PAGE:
the  termcap database to do additional (re)initialization of the termi-
       nal.  This version appeared in 4.1cBSD, late in 1982.

       Other developers (e.g., Keith Bostic and Jim Bloom) continued to modify
       tset until 4.4BSD was released in 1993.

       The  ncurses implementation was lightly adapted from the 4.4BSD sources
       for a terminfo environment by Eric S. Raymond <>.

       Neither IEEE Std 1003.1/The Open  Group  Base  Specifications  Issue  7
       (POSIX.1-2008) nor X/Open Curses Issue 7 documents tset or reset.

       The  AT&T  tput utility (AIX, HPUX, Solaris) incorporated the terminal-
       mode manipulation as well as termcap-based features such  as  resetting
       tabstops from tset in BSD (4.1c), presumably with the intention of mak-
       ing tset obsolete.  However, each of those systems still provides tset.
       In fact, the commonly-used reset utility is always an alias for tset.

       The  tset utility provides for backward-compatibility with BSD environ-
       ments (under most modern UNIXes, /etc/inittab and getty(8) can set TERM
       appropriately for each dial-up line; this obviates what was tset's most
       important use).  This implementation behaves like 4.4BSD tset,  with  a
       few exceptions specified here.

       A  few  options are different because the TERMCAP variable is no longer
       supported under terminfo-based ncurses:

       o   The -S option of BSD tset no longer works; it prints an error  mes-
           sage to the standard error and dies.

       o   The -s option only sets TERM, not TERMCAP.

       There  was an undocumented 4.4BSD feature that invoking tset via a link
       named "TSET" (or via any other name beginning with an  upper-case  let-
       ter)  set  the  terminal to use upper-case only.  This feature has been

       The -A, -E, -h, -u and -v options were deleted from the tset utility in
       4.4BSD.   None of them were documented in 4.3BSD and all are of limited
       utility at best.  The -a, -d, and -p options are  similarly  not  docu-
       mented  or useful, but were retained as they appear to be in widespread
       use.  It is strongly recommended that any usage of these three  options
       be  changed  to  use the -m option instead.  The -a, -d, and -p options
       are therefore omitted from the usage summary above.

       Very old systems, e.g., 3BSD, used a different  terminal  driver  which
       was  replaced  in  4BSD in the early 1980s.  To accommodate these older
       systems, the 4BSD tset provided a -n option to  specify  that  the  new
       terminal  driver  should be used.  This implementation does not provide
       that choice.

       It is still permissible to specify the -e, -i, and -k  options  without
       arguments, although it is strongly recommended that such usage be fixed
       to explicitly specify the character.

       As of 4.4BSD, executing tset as reset no longer implies the -Q  option.
       Also, the interaction between the - option and the terminal argument in
       some historic implementations of tset has been removed.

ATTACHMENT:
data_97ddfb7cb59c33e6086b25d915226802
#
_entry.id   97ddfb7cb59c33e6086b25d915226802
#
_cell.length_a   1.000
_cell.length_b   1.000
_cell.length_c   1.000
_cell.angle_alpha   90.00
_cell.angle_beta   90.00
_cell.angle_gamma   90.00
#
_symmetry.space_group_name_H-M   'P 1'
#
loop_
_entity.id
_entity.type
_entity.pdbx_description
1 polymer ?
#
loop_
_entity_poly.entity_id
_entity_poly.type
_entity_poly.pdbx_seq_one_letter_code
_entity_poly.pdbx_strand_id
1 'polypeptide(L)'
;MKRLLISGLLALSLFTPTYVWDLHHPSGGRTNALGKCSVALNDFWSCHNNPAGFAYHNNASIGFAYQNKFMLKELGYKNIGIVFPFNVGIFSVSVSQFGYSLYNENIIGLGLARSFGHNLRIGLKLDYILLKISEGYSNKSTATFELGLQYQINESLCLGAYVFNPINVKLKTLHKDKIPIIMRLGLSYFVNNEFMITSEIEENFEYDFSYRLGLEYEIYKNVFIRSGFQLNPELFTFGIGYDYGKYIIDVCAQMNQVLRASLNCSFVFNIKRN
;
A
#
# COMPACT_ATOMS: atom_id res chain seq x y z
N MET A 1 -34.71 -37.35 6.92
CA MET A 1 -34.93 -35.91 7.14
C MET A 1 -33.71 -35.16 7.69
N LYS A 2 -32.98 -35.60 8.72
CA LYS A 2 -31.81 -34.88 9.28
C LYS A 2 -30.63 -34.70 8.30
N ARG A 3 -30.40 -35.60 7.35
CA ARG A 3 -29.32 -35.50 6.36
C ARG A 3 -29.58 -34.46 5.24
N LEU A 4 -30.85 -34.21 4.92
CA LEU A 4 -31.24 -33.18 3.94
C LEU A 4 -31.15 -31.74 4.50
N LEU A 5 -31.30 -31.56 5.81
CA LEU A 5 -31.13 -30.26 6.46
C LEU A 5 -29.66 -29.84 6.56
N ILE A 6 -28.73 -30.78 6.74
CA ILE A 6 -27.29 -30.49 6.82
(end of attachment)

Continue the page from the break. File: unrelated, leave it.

The -c and -w options are not found in earlier  implementations.   How-
       ever, a different window size-change feature was provided in 4.4BSD.

       o   In  4.4BSD,  tset uses the window size from the termcap description
           to set the window size if tset is not able  to  obtain  the  window
           size from the operating system.

       o   In ncurses, tset obtains the window size using setupterm, which may
           be from the operating system, the  LINES  and  COLUMNS  environment
           variables or the terminal description.

       Obtaining  the  window  size from the terminal description is common to
       both implementations, but considered obsolescent.  Its  only  practical
       use is for hardware terminals.  Generally speaking, a window size would
       be unset only if there were some problem obtaining the value  from  the
       operating  system  (and  setupterm would still fail).  For that reason,
       the LINES and COLUMNS environment variables may be useful  for  working
       around  window-size problems.  Those have the drawback that if the win-
       dow is resized, those variables must be recomputed and reassigned.   To
       do this more easily, use the resize(1) program.

       The tset command uses these environment variables:

            tells tset whether to initialize TERM using sh or csh syntax.

       TERM Denotes  your  terminal  type.   Each  terminal  type is distinct,
            though many are similar.

            may denote the location of a termcap database.  If it  is  not  an
            absolute pathname, e.g., begins with a "/", tset removes the vari-
            able from the environment before looking for the terminal descrip-

            system  port  name to terminal type mapping database (BSD versions

            terminal capability database

       csh(1),  sh(1),  stty(1),   curs_terminfo(3X),   tty(4),   terminfo(5),
       ttys(5), environ(7)

       This describes ncurses version 6.2 (patch 20200212).